“You don’t need up to a million or years or so that you might want to have for high level waste,” Clark says. Tritium and strontium have relatively short half-lives and other isotopes stay radioactive for much longer. Given the high costs just to prospect for deep disposal options, the scientist says, it is likely “too much effort or overkill for low level waste.”
The International Atomic Energy Agency safety guidelines for near-surface disposal include building features that are “aimed at the isolation of radioactive waste from people and from the accessible biosphere.” The guidelines say the site should be located away from known areas of underground mineral, geothermal, and groundwater resources that might damage it.
The Agency indicates better ways to store nuclear waste are to bury it in “caverns, vaults, or silos, at least a few tens of metres below ground level, and up to a few hundred metres below ground level.” It does state, however, that a near-surface facility would be sufficient for low-level waste, such as decommissioned structures, old laboratory materials and soil.
Another issue is how extreme weather events may affect the storage facility during construction, the 50-year operation period, and in the hundreds of years after its closure.
Following the devastation from tornadoes in and around Ottawa in late September 2018, the Concerned Citizens and 86 other groups including First Nations and citizens groups from across Canada signed a collective call for an inquiry into how the Canadian government handles its radioactive waste.
Wait and see?
CNL devotes an extensive section to extreme weather preparedness in its nearly 1,000-page environmental impact statement. The project is designed to maintain wastewater treatment flow in the worst-case scenario of two back-to-back 100-year rainfall events. The lab says it believes the design will do well enough to avoid overflows and leaks of contaminated water or erosion of the engineered containment mound.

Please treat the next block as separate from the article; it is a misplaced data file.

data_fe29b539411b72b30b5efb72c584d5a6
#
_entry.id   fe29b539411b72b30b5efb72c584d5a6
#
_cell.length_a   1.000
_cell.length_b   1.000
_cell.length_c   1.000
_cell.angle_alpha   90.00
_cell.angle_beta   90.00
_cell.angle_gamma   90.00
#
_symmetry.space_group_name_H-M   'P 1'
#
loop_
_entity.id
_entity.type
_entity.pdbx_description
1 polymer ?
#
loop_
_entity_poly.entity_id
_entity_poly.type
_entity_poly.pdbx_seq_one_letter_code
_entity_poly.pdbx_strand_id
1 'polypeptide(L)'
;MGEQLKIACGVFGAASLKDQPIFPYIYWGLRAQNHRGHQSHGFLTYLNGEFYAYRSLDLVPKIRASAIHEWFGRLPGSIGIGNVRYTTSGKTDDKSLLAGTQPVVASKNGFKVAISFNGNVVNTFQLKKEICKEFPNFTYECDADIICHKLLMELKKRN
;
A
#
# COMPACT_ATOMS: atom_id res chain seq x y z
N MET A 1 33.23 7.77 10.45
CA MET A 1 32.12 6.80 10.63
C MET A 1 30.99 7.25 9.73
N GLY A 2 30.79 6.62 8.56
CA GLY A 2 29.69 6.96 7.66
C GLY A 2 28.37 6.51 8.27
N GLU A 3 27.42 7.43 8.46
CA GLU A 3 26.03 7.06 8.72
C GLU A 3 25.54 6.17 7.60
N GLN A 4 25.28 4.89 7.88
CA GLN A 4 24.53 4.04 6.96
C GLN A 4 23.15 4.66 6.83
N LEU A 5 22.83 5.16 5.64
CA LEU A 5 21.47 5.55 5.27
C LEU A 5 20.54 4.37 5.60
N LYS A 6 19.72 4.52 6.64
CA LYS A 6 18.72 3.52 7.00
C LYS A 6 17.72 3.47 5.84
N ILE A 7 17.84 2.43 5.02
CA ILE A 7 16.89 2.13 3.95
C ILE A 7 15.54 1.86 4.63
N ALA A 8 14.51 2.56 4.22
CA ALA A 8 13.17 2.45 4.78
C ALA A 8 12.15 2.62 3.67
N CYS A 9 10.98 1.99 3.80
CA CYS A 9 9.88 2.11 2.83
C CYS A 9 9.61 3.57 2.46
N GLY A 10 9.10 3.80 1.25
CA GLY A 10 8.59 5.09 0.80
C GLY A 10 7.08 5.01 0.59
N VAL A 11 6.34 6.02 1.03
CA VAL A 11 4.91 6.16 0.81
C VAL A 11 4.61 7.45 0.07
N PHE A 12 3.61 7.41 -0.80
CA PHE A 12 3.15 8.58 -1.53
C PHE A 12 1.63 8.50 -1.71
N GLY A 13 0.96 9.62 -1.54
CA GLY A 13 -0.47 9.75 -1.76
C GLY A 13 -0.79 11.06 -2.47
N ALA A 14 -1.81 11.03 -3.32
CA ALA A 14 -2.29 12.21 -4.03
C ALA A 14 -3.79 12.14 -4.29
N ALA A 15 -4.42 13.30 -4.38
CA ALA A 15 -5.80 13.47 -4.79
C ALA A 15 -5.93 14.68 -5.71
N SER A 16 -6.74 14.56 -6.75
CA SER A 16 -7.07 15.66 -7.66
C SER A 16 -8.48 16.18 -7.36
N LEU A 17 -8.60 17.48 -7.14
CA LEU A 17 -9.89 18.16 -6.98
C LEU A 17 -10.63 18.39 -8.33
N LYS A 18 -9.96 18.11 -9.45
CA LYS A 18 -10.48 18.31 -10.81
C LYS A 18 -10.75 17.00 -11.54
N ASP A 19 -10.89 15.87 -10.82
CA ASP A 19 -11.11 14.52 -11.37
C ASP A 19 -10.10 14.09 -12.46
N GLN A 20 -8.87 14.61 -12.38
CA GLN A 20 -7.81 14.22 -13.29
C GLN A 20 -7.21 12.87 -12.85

CNL acknowledges that tornados could damage buildings and other infrastructure, including the nuclear waste storage mound. The project design estimates a minute chance of a tornado strike. It says tornado protocols are already built into their emergency preparedness plan.
During the construction phase, CNL says, high winds could increase the amount of dust kicked up. The biggest concerns were tied to high winds during waste transfers and when the cells were covered with the temporary covers.
The environmental assessment considers climate change could contribute to the increased frequency of violent storms or tornadoes. That needs to be factored in to the project design, CNL says.
The lab maintains there is a low risk from low-level waste.
However, some 60,000 tons of dangerous radioactive waste from spent nuclear fuel reported on the shores of the Great Lakes at the Bruce, Pickering and Darlington nuclear generating stations is an unfriendly reminder that Canada has yet to figure out how to deal with its medium- and high-level radioactive junk.
Ian Clark, the former nuclear scientist, is convinced there is no overall risk to drinking water.
“All of this waste is not all of a sudden going to leak into the Ottawa River and poison everybody downstream,” Clark said.
“I imagine the greatest risk will be to the squirrels and bears who live in that little plot of land that they want to tear up.”
CNL’s environmental impact assessment is expected to be ready for review this spring, three years after the Canadian Nuclear Safety Commission launched the environmental assessment process. Public hearings are to follow.
A final environmental assessment report must then be completed. CNL will then submit its license application to the Canadian Nuclear Safety Commission, followed by public hearings. The commission will likely issue its final decision in 2020 or 2021.
Editor’s note: This article was produced by the Carleton University School of Journalism and Communication, in collaboration with the Institute for Investigative Journalism, Concordia University. It first appeared in National Observer.